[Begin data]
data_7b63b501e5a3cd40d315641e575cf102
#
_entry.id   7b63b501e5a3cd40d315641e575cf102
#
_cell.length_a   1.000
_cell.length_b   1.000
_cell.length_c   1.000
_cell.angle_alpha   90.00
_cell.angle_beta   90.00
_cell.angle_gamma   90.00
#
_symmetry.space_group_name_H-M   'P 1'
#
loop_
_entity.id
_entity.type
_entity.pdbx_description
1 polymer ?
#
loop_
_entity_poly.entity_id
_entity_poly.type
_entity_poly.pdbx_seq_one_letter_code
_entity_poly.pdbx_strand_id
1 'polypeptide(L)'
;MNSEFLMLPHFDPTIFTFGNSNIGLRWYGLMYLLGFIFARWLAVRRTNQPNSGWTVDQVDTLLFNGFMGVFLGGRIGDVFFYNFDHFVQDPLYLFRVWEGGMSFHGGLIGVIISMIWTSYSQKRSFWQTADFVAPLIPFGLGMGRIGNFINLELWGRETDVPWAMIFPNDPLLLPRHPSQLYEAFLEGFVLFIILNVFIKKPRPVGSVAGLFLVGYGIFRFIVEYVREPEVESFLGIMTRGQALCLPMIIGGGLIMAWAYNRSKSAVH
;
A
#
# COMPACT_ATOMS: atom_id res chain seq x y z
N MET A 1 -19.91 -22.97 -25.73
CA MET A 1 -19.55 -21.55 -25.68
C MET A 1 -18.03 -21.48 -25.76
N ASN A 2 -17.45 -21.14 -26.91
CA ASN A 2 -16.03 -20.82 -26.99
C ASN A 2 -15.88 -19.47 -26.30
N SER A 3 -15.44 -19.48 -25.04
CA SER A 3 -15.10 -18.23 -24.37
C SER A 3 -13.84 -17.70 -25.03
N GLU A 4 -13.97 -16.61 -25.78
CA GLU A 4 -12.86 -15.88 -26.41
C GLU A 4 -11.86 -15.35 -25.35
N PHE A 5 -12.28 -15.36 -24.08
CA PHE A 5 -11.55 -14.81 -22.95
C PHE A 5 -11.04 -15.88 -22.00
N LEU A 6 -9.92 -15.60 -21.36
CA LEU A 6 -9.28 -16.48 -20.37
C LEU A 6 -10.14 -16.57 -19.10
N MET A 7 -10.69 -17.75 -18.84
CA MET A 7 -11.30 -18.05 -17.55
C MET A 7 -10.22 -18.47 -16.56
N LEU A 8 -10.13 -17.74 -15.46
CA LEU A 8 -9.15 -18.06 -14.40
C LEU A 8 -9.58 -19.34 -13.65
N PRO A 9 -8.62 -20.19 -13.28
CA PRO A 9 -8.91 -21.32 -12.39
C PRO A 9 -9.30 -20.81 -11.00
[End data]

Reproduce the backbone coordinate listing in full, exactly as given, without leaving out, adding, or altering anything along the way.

data_7b63b501e5a3cd40d315641e575cf102
#
_entry.id   7b63b501e5a3cd40d315641e575cf102
#
_cell.length_a   1.000
_cell.length_b   1.000
_cell.length_c   1.000
_cell.angle_alpha   90.00
_cell.angle_beta   90.00
_cell.angle_gamma   90.00
#
_symmetry.space_group_name_H-M   'P 1'
#
loop_
_entity.id
_entity.type
_entity.pdbx_description
1 polymer ?
#
loop_
_entity_poly.entity_id
_entity_poly.type
_entity_poly.pdbx_seq_one_letter_code
_entity_poly.pdbx_strand_id
1 'polypeptide(L)'
;MNSEFLMLPHFDPTIFTFGNSNIGLRWYGLMYLLGFIFARWLAVRRTNQPNSGWTVDQVDTLLFNGFMGVFLGGRIGDVFFYNFDHFVQDPLYLFRVWEGGMSFHGGLIGVIISMIWTSYSQKRSFWQTADFVAPLIPFGLGMGRIGNFINLELWGRETDVPWAMIFPNDPLLLPRHPSQLYEAFLEGFVLFIILNVFIKKPRPVGSVAGLFLVGYGIFRFIVEYVREPEVESFLGIMTRGQALCLPMIIGGGLIMAWAYNRSKSAVH
;
A
#
# COMPACT_ATOMS: atom_id res chain seq x y z
N MET A 1 -19.91 -22.97 -25.73
CA MET A 1 -19.55 -21.55 -25.68
C MET A 1 -18.03 -21.48 -25.76
N ASN A 2 -17.45 -21.14 -26.91
CA ASN A 2 -16.03 -20.82 -26.99
C ASN A 2 -15.88 -19.47 -26.30
N SER A 3 -15.44 -19.48 -25.04
CA SER A 3 -15.10 -18.23 -24.37
C SER A 3 -13.84 -17.70 -25.03
N GLU A 4 -13.97 -16.61 -25.78
CA GLU A 4 -12.86 -15.88 -26.41
C GLU A 4 -11.86 -15.35 -25.35
N PHE A 5 -12.28 -15.36 -24.08
CA PHE A 5 -11.55 -14.81 -22.95
C PHE A 5 -11.04 -15.88 -22.00
N LEU A 6 -9.92 -15.60 -21.36
CA LEU A 6 -9.28 -16.48 -20.37
C LEU A 6 -10.14 -16.57 -19.10
N MET A 7 -10.69 -17.75 -18.84
CA MET A 7 -11.30 -18.05 -17.55
C MET A 7 -10.22 -18.47 -16.56
N LEU A 8 -10.13 -17.74 -15.46
CA LEU A 8 -9.15 -18.06 -14.40
C LEU A 8 -9.58 -19.34 -13.65
N PRO A 9 -8.62 -20.19 -13.28
CA PRO A 9 -8.91 -21.32 -12.39
C PRO A 9 -9.30 -20.81 -11.00